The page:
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  Table of Contents 
REVIEW ARTICLE
Year : 2021  |  Volume : 37  |  Issue : 1  |  Page : 32-41
 

Role of laparoscopy in the era of robotic surgery in urology in developing countries


Department of Urology, Renal Transplantation, Robotics and Uro-Oncology, Max Hospital, New Delhi, India

Date of Submission05-May-2020
Date of Decision04-Oct-2020
Date of Acceptance20-Nov-2020
Date of Web Publication1-Jan-2021

Correspondence Address:
Anant Kumar
Department of Urology, Renal Transplantation, Robotics and Uro-Oncology, Max Hospital, New Delhi
India
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Source of Support: None, Conflict of Interest: None


DOI: 10.4103/iju.IJU_252_20

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   Abstract 


With the rapid expansion of robotic platforms in urology, there is an urgent and unmet need to review its cost and benefits in comparison to the traditional laparoscopy, especially in reference to a developing country. A nonsystematic review of the literature was conducted to compare the outcomes of pure laparoscopic and robot-assisted urologic procedures. Available literature over the past 30 years was reviewed. Robot-assisted surgery and laparoscopy were found to have similar outcomes in the areas of radical prostatectomy, partial and radical nephrectomy, radical cystectomy, retroperitoneal lymph node (LN) dissection, inguinal LN dissection, donor nephrectomy, and kidney transplantation. Robot-assisted surgery was found to be significantly costlier than pure laparoscopy. In the absence of a clear advantage of robot-assisted surgery over pure laparoscopy, lack of widespread availability and the currently prohibitive cost of robotic technology, laparoscopic urological surgery has a definite role in the developing world.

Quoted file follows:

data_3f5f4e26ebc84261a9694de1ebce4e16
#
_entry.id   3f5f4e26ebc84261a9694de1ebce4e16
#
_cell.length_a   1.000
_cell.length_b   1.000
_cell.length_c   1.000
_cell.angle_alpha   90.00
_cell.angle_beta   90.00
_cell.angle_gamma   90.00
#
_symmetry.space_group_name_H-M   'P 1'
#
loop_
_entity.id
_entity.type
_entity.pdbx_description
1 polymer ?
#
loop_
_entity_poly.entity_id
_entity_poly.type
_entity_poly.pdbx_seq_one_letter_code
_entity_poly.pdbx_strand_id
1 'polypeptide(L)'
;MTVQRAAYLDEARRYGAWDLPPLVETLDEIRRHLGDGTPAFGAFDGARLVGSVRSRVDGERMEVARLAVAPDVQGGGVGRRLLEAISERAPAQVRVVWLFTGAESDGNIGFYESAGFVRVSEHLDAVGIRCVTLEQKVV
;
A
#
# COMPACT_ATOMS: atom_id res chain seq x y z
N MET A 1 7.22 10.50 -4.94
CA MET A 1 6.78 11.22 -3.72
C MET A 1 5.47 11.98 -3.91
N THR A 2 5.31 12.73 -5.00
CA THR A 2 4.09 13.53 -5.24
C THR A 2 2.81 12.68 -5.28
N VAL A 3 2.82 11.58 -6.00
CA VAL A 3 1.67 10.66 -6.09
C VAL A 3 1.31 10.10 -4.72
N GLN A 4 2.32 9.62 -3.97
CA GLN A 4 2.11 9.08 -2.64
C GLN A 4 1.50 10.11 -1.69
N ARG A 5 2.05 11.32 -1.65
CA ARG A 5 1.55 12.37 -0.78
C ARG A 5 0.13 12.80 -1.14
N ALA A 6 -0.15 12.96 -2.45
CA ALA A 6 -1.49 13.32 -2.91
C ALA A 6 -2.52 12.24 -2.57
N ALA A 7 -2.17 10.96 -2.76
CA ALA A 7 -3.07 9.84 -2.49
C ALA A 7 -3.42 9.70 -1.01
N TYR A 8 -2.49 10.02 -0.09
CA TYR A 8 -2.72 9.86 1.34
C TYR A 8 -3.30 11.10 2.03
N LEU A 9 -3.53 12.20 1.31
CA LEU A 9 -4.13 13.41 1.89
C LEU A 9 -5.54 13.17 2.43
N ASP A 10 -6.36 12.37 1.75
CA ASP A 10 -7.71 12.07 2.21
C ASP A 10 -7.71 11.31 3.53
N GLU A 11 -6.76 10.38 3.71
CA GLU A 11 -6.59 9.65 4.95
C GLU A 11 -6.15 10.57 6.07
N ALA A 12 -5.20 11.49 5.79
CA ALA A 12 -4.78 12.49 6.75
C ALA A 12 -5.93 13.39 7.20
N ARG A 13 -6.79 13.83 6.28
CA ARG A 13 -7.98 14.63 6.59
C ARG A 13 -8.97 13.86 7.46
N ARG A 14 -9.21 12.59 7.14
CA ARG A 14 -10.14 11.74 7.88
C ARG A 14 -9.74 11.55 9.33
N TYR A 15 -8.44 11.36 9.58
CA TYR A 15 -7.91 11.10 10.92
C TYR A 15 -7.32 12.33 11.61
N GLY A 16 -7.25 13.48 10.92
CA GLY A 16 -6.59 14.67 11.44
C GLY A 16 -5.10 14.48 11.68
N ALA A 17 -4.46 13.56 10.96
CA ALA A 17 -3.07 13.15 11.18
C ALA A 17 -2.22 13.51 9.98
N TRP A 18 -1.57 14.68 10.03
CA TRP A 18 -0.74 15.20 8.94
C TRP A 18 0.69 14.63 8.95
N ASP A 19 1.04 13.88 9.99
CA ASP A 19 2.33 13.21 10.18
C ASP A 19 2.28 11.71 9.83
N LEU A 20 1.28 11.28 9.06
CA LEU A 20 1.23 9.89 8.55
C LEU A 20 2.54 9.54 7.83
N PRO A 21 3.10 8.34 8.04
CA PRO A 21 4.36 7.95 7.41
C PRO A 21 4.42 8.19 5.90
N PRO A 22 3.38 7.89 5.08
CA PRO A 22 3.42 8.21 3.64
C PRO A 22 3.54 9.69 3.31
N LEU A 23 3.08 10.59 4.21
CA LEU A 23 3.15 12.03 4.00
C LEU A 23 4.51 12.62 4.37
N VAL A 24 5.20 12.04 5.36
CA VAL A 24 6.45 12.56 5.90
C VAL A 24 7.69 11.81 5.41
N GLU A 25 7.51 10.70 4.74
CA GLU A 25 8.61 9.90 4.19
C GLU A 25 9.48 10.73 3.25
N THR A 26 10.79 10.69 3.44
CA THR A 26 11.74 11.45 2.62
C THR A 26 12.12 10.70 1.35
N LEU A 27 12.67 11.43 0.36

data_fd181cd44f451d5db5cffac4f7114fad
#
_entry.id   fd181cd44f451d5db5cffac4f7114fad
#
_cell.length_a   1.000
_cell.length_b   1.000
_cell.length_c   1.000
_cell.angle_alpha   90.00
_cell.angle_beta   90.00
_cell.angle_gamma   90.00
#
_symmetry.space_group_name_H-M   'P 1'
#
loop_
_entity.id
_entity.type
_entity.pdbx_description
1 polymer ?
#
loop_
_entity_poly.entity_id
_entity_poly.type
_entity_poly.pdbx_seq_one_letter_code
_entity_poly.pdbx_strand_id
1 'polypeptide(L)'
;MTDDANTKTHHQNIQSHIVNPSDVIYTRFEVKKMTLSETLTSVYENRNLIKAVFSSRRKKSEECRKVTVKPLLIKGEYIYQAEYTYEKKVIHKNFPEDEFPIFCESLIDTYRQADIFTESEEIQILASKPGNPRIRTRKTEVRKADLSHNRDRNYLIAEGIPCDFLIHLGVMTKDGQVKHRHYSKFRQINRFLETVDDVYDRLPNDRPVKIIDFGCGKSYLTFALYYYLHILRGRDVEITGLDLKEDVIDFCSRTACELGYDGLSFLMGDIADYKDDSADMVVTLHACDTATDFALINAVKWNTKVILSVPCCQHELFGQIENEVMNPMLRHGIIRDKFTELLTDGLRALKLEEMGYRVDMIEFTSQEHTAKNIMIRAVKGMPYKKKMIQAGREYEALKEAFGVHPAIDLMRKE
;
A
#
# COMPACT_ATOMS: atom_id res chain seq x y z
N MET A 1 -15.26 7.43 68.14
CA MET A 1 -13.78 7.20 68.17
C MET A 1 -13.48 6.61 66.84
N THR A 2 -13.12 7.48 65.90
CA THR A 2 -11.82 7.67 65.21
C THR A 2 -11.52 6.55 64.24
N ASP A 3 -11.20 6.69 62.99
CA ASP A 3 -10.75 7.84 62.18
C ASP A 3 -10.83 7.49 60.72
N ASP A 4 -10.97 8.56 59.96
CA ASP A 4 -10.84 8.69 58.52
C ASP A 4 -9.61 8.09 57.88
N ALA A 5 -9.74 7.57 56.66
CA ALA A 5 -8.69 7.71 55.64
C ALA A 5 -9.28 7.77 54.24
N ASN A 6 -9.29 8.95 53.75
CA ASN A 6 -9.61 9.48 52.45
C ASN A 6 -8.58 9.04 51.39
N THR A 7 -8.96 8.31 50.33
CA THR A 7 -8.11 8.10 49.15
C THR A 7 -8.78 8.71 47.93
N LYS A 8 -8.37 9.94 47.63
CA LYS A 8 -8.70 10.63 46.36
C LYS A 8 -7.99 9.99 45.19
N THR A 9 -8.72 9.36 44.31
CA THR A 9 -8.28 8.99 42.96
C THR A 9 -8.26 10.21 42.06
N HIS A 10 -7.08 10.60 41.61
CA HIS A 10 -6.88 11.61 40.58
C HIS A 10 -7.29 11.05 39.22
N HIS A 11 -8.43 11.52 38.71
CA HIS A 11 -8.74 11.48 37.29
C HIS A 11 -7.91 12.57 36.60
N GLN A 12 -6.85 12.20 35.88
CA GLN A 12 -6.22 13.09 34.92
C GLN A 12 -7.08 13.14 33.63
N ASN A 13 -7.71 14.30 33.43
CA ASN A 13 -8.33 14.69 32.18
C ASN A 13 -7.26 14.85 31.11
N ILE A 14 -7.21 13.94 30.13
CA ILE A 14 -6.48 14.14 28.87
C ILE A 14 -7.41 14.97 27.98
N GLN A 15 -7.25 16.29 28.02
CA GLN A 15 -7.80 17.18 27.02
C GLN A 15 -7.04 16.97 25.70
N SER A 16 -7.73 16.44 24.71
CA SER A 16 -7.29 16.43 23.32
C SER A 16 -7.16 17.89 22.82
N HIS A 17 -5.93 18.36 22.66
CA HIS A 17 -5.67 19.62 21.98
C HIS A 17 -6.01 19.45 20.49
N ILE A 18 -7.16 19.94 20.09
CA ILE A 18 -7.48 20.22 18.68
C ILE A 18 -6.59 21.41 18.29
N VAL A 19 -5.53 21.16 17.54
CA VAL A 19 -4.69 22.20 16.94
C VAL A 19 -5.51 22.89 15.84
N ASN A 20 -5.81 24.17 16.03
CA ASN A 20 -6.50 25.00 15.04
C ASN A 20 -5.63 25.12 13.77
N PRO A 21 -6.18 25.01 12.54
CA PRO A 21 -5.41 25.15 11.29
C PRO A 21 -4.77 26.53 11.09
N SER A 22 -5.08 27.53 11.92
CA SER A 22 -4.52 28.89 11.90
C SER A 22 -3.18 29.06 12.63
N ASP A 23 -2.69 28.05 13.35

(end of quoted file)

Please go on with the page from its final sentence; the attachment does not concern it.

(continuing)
How to cite this article:
Bansal D, Chaturvedi S, Maheshwari R, Kumar A. Role of laparoscopy in the era of robotic surgery in urology in developing countries. Indian J Urol 2021;37:32-41

How to cite this URL:
Bansal D, Chaturvedi S, Maheshwari R, Kumar A. Role of laparoscopy in the era of robotic surgery in urology in developing countries. Indian J Urol [serial online] 2021 [cited 2021 Jan 21];37:32-41. Available from: https://www.indianjurol.com/text.asp?2021/37/1/32/306040



   Introduction Top


The field of surgery has seen many advances since its inception. Minimally invasive surgery has been a definite advancement,[1] and laparoscopy has become the standard of care for most of the urological procedures in uro-oncology, ablative urology and urological reconstruction[2],[3] The indications of laparoscopy are ever-expanding and it is often preferred over open surgery as it causes minimal pain, shorter convalescence, early return to work, better cosmesis and minimal morbidity.[4] However, traditional laparoscopy has some limitations in the form of limited degrees of freedom, two-dimensional vision, transmission of physiologic tremors, the fulcrum effect and so forth. With the introduction of robot-assisted surgery, a lot of these restraints seem to have been addressed. However, robotic technology is not devoid of limitations; still, it has seen a pervasive expansion in our country and worldwide. It is important to make sure that such advancements are evidence based so that decisions can be made regarding the risks and benefits of each modality. Therefore, we conducted a review of the recent available literature evaluating the current status of laparoscopic and robot-assisted surgery for various urologic procedures.